Random Ramblings

Random Ramblings: Personal observations on a wide variety of subjects. Photographs of creatures and things that are taken on seeing the unusual as well as everyday things.

Speed reading

Years ago I knew a girl who could glance at a book and know every fact in it. We would ask her questions, that to us seemed impossible to answer - but each time she managed to recall every fact precisely. Everyone said that she had a photographic memory. It would seem so for she was one of those people who seemed to get 100% in a test or occasionally 99 or 98% - certainly much more than the rest of us.

The other week there was a programme on television about speed reading and I began to wonder whether, in fact, the girl I knew somehow had mastered this technique. In speed reading it is said that knowledge is fast tracked to the short term memory where it is retained for very short periods (if you are lucky a few short weeks). It is worth testing out for fun .... the emphasis is on speed so you don't actually read the words you allow your brain to wash over the page. Apparently this is often done by placing a hand at the top of the page - opening the fingers and folding the smaller ones onto the palm of the hand. The eyes then follow the fingers as the hand is lightly moved from the top to the bottom of the page. Begin quite slowly and gently speed up - all the while keeping the eyes on the page at the point where the fingers are moving downwards.

It may well be linked to the fact that once we have attained a certain level of reading, our brains can process words without us reading them. This is an example that has done the email circuits - you may well have received a copy of this mail or one similar to it:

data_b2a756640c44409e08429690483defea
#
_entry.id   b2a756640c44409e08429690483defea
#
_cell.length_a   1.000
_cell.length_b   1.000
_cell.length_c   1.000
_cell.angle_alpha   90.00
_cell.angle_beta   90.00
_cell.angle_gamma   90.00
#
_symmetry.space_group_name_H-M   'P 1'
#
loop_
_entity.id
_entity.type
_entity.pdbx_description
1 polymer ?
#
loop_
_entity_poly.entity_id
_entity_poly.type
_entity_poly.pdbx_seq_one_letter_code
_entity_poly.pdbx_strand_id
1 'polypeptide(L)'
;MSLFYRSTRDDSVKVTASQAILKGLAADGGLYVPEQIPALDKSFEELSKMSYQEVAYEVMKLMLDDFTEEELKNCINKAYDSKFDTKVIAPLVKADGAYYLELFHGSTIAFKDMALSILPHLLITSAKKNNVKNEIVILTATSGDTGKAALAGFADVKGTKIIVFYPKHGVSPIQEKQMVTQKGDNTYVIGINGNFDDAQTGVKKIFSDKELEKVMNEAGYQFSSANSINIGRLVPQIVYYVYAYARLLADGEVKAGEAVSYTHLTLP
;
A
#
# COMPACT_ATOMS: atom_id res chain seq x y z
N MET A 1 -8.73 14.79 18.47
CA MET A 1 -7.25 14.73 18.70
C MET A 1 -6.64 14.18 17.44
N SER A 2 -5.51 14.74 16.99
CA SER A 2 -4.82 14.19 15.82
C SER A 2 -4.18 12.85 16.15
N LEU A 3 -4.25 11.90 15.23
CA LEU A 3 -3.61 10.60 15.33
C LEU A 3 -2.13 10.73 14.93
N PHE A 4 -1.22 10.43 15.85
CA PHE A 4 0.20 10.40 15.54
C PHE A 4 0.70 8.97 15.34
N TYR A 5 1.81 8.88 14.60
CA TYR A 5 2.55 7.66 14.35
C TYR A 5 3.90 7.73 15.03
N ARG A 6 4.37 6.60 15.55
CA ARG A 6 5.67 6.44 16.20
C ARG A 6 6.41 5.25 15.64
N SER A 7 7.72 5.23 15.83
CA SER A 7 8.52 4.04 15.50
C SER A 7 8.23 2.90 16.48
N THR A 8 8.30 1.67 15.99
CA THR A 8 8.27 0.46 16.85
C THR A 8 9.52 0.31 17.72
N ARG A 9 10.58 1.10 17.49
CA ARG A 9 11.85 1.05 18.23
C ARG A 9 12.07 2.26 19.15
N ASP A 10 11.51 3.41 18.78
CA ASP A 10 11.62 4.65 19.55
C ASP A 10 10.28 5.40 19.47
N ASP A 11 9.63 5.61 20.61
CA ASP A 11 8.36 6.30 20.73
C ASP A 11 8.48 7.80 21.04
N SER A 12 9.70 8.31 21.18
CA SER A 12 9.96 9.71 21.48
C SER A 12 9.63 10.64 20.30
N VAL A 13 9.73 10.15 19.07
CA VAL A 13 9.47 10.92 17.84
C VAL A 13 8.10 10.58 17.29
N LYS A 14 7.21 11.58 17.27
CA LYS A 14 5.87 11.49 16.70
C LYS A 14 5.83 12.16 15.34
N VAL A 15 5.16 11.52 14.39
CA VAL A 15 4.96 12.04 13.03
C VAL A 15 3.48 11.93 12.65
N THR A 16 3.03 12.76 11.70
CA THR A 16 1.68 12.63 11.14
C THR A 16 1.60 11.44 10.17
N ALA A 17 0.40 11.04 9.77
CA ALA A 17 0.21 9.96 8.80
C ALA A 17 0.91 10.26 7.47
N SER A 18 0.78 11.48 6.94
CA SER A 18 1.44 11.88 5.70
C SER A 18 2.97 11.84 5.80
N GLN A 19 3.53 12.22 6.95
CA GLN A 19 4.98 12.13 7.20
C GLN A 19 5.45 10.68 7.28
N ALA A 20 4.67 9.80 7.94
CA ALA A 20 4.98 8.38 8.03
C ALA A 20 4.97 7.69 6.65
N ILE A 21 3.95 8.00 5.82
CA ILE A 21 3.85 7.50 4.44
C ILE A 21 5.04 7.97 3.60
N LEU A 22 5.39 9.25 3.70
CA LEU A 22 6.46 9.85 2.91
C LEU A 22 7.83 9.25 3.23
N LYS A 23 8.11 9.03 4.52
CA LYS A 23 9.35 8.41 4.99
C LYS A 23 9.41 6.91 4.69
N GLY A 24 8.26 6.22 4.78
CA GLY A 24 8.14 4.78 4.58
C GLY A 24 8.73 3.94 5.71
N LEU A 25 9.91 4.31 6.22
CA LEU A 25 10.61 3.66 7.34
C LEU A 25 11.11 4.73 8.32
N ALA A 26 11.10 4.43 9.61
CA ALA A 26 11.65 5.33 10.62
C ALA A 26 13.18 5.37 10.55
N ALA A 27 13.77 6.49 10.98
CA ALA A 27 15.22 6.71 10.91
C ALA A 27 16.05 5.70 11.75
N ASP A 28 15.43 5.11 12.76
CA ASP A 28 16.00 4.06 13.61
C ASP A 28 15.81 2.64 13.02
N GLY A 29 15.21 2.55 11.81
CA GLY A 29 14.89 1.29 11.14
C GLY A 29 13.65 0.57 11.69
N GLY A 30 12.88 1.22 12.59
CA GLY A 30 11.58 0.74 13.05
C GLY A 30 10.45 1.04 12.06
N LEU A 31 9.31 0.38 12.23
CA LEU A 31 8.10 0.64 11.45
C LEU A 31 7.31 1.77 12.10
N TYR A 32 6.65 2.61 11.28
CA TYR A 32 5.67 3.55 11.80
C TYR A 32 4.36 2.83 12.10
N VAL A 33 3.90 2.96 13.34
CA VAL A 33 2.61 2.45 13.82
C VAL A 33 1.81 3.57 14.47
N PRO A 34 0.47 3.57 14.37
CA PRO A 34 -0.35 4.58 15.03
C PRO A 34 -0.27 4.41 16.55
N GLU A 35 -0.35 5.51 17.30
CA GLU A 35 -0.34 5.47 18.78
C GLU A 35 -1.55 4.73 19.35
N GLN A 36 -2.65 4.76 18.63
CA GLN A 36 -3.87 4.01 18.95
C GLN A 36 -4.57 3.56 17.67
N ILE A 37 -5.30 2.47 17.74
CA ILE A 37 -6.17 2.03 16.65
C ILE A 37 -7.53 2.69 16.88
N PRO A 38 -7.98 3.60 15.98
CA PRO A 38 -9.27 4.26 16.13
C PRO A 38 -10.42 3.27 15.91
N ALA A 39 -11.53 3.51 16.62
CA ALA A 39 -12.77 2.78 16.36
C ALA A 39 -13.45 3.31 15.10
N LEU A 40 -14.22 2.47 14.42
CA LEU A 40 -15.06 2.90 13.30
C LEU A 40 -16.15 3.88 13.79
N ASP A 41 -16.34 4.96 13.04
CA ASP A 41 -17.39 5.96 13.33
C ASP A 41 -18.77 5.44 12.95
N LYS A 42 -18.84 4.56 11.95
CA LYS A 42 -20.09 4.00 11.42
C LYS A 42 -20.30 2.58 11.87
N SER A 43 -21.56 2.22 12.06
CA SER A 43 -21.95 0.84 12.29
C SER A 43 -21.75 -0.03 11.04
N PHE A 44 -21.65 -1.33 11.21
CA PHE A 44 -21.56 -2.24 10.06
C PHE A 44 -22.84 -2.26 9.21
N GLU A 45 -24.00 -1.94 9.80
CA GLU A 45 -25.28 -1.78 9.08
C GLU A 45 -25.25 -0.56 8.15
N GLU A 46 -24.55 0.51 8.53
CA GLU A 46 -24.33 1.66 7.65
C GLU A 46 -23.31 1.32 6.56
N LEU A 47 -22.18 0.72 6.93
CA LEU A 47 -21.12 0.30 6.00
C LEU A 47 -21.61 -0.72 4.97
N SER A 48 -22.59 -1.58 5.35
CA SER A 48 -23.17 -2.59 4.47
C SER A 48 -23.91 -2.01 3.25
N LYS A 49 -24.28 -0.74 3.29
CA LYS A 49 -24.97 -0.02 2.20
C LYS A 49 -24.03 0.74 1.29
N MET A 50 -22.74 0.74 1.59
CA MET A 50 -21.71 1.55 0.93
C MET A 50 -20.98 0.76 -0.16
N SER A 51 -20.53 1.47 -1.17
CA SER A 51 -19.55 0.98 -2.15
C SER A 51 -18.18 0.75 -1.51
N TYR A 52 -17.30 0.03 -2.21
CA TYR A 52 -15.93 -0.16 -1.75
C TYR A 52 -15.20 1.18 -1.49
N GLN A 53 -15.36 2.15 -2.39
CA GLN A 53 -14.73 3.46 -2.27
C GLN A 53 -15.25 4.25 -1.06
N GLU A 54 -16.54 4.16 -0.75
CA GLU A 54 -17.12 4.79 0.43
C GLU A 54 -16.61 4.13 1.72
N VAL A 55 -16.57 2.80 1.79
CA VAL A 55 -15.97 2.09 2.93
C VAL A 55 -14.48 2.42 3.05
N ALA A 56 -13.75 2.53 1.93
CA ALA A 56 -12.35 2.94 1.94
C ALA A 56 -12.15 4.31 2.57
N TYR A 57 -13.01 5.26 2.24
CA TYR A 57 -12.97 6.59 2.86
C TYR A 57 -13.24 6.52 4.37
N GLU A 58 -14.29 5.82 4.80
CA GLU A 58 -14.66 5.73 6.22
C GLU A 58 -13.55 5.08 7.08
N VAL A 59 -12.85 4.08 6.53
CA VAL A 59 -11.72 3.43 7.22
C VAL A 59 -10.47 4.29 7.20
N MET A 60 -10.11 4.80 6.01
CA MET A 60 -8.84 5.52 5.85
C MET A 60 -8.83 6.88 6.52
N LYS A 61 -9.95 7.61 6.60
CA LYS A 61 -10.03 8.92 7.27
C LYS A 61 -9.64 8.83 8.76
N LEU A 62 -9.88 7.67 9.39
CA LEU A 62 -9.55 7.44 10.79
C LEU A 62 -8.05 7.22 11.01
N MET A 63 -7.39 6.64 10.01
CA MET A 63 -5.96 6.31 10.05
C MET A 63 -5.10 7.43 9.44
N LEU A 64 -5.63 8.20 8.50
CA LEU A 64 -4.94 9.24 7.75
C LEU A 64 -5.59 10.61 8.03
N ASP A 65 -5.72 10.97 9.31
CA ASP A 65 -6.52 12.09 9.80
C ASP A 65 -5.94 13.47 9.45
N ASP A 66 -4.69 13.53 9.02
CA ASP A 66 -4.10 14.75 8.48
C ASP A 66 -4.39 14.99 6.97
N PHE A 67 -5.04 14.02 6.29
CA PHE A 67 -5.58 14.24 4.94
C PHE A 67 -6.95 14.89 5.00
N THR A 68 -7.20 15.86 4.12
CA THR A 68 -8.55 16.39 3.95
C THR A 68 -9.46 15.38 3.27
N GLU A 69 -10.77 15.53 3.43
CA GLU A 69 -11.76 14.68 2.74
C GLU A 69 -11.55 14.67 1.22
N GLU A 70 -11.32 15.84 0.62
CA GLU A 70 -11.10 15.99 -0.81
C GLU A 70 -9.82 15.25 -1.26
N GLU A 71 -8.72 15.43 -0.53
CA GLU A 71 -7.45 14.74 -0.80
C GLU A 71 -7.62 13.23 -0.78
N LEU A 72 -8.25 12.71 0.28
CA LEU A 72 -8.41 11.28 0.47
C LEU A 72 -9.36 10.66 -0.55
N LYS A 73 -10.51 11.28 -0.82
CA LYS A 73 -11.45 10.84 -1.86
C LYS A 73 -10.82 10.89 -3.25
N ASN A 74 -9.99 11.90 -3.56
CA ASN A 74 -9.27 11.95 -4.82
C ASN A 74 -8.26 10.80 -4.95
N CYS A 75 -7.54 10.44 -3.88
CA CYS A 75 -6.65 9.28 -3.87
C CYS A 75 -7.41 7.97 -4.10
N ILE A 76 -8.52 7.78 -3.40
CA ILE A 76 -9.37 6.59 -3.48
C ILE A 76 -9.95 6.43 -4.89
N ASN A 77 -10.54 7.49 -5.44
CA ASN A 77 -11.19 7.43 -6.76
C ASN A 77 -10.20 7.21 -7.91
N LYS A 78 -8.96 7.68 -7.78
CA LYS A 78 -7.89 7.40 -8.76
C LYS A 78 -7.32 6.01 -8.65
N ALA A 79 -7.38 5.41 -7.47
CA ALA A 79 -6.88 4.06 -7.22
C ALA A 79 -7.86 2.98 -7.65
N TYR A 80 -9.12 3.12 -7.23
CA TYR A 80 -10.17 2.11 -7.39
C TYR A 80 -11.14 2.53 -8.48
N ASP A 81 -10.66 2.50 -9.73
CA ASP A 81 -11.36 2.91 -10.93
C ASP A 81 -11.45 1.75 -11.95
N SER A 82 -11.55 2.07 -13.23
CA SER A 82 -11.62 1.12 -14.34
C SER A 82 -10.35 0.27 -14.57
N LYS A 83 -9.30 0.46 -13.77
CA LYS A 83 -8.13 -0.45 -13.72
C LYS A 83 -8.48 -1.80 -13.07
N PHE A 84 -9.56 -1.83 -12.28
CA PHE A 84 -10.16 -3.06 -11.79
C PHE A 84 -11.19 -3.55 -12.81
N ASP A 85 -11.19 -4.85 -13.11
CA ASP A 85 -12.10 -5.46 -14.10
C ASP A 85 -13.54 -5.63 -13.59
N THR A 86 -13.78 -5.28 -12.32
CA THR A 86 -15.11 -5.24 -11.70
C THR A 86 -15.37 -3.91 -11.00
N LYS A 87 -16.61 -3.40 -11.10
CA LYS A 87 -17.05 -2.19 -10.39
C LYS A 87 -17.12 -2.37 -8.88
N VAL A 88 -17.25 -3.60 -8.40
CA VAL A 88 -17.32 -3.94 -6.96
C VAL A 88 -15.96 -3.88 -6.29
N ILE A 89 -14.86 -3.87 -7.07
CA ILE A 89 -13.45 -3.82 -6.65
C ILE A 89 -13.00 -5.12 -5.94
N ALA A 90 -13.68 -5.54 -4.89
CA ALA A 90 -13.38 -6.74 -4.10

Olny srmat poelpe can raed tihs.

I cdnuolt blveiee taht I cluod aulaclty uesdnatnrd waht I was rdanieg. The phaonmneal pweor of the hmuan mnid, aoccdrnig to a rscheearch at Cmabrigde Uinervtisy, it deosn't mttaer in waht oredr the ltteers in a wrod are, the olny iprmoatnt tihng is taht the frist and lsat ltteer be in the rghit pclae. The rset can be a taotl mses and you can sitll raed it wouthit a porbelm. Tihs is bcuseae the huamn mnid deos not raed ervey lteter by istlef, but the wrod as a wlohe. Amzanig huh? yaeh and I awlyas tghuhot slpeling was ipmorantt! if you can raed tihs psas it on !!

Psas Ti ON !

Mulberry - dried mulberries

The other week, whilst shopping in Sainsbury's supermarket I saw some packets containing cranberries, mulberries and pumkin seeds packaged in their 'Taste the difference' range. Amazingly, they had been reduced to 10 pence per pack. Of course, I bought some - now I wished I had purchased more. I confess, until now although I had heard of mulberries - mainly in the nursery rhyme "Here we go round the mulberry bush" I had never before seen one let alone tasted one. As you can see they are small off white berries, quite knobly and beautifully sweet! I am now left wondering why the shelves aren't full of them - and why they are not used in cakes and puddings because they are delicious!

Here is the old-fashioned nursery rhyme that is sung to young children whilst they do the actions to the words and phrases.


Here we go round the mulberry bush,
The mulberry bush, the mulberry bush,
Here we go round the mulberry bush
On a cold and frosty morning.

This is the way we wash the clothes,
Wash the clothes, wash the clothes,
This is the way we wash the clothes,
On a cold and frosty morning.

This is the way we iron the clothes,
Iron the clothes, iron the clothes,
This is the way we iron the clothes,
On a cold and frosty morning.

This is the way we sweep the floor,
sweep the floor, sweep the floor,
This is the way we sweep the floor,
On a cold and frosty morning.

This is the way we mend the clothes,
Mend the clothes, mend the clothes,